I didn’t mind a few ribbons blowing in the breeze on a tree, or a handmade offering of natural materials. I have tied a few ribbons myself in the past, and I really understand the compelling need to leave something or make a wish, but recently I have stopped leaving things unless it’s just a stone, shell or other natural object or material. Most of the time I will just make a silent prayer, or maybe drum for a while but leave nothing. I’ve become very aware of the issue….and it has become an issue, and I really think it needs to be changed in order to respect our land and return our sacred sites to their natural beauty.
    There are other ways to connect with these sites, without making it look like a tourist trinket stall.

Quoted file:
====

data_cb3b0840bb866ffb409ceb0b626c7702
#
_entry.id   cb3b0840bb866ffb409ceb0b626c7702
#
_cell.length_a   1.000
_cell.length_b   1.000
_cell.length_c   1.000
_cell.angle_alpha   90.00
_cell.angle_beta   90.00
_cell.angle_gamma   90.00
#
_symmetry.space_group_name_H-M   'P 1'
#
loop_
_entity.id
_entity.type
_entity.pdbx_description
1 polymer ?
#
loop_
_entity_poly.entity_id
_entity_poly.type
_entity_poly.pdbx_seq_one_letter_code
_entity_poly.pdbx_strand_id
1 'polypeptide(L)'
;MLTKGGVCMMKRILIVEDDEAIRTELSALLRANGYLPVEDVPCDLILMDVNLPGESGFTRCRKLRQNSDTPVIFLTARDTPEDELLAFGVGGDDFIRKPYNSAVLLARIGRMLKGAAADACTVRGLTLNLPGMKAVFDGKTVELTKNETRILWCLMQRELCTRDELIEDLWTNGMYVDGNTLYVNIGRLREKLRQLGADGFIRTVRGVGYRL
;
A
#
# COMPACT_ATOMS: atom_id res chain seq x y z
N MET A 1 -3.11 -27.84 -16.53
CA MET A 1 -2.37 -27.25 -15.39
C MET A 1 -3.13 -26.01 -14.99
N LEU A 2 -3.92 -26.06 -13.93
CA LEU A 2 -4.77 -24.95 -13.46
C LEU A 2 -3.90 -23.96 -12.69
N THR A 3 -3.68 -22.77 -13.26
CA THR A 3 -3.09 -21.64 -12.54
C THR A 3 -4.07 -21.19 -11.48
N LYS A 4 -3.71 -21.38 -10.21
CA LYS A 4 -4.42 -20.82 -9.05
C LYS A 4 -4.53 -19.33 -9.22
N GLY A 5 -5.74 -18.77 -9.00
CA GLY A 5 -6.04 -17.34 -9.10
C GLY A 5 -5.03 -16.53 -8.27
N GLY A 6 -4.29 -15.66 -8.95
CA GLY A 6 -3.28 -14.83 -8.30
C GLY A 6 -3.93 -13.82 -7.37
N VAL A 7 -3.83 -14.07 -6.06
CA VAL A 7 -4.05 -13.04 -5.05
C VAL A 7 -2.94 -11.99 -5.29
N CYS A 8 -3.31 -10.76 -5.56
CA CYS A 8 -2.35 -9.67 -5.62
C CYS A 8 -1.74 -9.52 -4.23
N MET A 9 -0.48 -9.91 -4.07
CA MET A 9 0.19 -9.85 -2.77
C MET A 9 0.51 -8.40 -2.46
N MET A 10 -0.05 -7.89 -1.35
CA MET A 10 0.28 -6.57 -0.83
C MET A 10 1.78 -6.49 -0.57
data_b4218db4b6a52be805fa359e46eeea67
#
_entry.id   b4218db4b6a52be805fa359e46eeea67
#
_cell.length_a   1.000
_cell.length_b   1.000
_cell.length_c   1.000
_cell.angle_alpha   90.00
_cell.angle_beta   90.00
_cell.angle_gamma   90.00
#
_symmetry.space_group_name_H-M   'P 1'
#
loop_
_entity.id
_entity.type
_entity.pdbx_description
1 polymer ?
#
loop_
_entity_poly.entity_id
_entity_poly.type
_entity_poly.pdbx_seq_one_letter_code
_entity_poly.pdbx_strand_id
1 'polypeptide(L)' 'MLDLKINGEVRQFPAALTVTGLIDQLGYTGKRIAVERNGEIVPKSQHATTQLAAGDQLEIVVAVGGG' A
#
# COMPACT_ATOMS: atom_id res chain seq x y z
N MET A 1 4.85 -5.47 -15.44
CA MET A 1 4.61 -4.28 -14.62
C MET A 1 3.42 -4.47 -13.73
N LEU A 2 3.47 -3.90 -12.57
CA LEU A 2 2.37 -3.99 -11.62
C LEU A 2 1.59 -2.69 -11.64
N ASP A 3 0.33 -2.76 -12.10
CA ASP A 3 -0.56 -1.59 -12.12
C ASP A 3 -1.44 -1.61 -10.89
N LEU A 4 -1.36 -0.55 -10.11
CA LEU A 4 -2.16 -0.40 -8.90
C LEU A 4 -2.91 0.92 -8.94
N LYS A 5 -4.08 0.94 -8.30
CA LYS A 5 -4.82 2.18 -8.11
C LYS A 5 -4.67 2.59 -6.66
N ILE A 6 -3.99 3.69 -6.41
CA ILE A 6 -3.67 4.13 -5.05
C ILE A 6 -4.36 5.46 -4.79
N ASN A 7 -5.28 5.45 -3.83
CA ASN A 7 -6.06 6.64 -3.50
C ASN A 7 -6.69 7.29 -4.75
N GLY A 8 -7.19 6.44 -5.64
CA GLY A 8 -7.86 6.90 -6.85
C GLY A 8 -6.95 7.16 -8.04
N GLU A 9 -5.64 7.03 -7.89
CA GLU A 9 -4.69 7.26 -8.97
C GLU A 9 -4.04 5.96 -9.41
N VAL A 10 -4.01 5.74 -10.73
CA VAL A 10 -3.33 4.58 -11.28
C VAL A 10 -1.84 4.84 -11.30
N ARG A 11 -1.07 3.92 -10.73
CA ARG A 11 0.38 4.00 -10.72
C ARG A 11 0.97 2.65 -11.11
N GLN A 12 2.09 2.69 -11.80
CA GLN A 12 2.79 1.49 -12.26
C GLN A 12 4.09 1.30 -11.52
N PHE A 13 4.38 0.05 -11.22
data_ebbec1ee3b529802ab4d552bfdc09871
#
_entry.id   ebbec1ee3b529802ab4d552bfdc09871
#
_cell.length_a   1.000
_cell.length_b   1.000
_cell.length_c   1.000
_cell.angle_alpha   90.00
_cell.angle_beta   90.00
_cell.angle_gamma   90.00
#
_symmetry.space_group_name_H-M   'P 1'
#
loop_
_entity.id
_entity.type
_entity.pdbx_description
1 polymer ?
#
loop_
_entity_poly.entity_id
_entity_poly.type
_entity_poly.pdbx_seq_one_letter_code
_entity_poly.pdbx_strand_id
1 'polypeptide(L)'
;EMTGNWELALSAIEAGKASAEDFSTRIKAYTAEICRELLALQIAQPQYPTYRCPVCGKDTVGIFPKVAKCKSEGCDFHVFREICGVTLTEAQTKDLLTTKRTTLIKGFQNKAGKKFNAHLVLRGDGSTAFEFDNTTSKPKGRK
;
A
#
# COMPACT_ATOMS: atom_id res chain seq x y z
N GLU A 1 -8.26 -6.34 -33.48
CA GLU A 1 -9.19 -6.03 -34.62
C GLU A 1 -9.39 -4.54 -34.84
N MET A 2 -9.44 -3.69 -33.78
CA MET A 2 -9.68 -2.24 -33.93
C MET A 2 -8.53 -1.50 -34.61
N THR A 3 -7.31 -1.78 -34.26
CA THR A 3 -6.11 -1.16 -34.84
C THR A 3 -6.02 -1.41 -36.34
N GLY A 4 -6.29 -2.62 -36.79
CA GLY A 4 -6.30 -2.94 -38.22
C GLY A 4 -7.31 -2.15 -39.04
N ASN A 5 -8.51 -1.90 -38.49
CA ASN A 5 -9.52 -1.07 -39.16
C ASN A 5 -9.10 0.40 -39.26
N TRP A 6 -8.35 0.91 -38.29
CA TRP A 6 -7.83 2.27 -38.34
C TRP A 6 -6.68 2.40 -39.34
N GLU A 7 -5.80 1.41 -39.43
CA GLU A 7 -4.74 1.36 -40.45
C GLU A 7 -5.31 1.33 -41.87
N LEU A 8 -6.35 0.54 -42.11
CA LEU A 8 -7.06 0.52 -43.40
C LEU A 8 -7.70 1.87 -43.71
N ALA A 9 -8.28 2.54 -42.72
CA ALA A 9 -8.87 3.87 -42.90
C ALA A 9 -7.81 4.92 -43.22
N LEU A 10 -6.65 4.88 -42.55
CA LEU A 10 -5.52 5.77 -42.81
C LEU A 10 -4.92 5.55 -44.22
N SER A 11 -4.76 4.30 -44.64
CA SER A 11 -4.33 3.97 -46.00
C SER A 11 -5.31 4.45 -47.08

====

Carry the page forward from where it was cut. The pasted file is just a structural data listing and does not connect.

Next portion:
1. Ah that’s a shame about St Nectan’s Glen. I’d hoped the change of ownership would mean the site was better tended. I suppose sites like these become victims of their own popularity. As more people visit, more trinkets are being left. I hope the custodians of these sites regularly clear away the more inappropriate items. At Avebury I couldn’t see anything that was dated before 2017, so I think it does get cleared at least annually. However that makes me wonder what happens to the things taken away. Thrown in the bin and taken to landfill I guess (which has problems of its own!).

  2. Rocky Valley isn’t that different now, I saw all sorts there last time we went. I find it really sad. Places of outstanding natural beauty should be left as just that! Also, if you do perform a ritual or rite at a sacred site it’s only right if your clear up after yourself. I have seen lots of remnants of ceremonies etc.. left at stone circles etc.. down here.

    1. It’s very sad that people who identify as Pagan (assuming they’re Pagan rituals…) are not more conscious about the impact of what is left behind.